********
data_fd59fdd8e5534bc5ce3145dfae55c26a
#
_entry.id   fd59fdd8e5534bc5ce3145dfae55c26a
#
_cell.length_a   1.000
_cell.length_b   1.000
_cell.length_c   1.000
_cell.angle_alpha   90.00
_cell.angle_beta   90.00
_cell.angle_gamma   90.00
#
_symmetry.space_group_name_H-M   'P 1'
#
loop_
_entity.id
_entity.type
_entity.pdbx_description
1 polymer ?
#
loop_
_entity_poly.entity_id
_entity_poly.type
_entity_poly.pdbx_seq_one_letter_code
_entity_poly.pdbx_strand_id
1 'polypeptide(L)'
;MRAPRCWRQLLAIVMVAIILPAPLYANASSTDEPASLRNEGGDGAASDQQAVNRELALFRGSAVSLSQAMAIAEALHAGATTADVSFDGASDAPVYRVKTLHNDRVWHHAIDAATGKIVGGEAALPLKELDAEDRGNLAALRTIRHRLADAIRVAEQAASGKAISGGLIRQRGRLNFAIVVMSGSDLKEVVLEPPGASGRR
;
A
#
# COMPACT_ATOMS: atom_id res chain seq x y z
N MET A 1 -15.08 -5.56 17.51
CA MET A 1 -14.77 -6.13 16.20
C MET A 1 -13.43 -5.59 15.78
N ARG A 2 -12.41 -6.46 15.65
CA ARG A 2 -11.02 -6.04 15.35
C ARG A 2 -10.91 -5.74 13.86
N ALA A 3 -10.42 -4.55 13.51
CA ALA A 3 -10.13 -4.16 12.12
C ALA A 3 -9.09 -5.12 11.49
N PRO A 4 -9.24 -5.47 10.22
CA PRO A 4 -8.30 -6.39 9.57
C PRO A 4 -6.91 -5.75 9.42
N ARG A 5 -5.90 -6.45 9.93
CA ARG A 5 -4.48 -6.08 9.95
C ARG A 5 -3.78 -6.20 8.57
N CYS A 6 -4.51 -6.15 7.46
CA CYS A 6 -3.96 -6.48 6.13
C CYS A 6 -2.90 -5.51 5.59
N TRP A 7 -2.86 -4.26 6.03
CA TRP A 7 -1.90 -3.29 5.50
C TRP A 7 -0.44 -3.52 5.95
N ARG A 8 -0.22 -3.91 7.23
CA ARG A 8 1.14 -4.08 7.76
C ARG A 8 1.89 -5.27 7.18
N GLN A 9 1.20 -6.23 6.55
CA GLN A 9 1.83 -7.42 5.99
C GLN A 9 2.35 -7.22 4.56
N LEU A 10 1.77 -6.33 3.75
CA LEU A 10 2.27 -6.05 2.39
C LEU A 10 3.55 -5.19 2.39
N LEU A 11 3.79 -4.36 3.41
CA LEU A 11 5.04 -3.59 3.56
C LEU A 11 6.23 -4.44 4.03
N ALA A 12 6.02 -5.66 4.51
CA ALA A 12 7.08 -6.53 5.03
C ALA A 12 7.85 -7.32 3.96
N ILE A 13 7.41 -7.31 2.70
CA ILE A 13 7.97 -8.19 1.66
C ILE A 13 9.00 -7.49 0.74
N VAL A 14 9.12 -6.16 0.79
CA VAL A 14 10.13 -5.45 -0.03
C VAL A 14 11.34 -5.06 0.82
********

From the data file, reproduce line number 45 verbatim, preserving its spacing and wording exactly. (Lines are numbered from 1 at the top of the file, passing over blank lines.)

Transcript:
C ARG A 5 -3.78 -6.20 8.57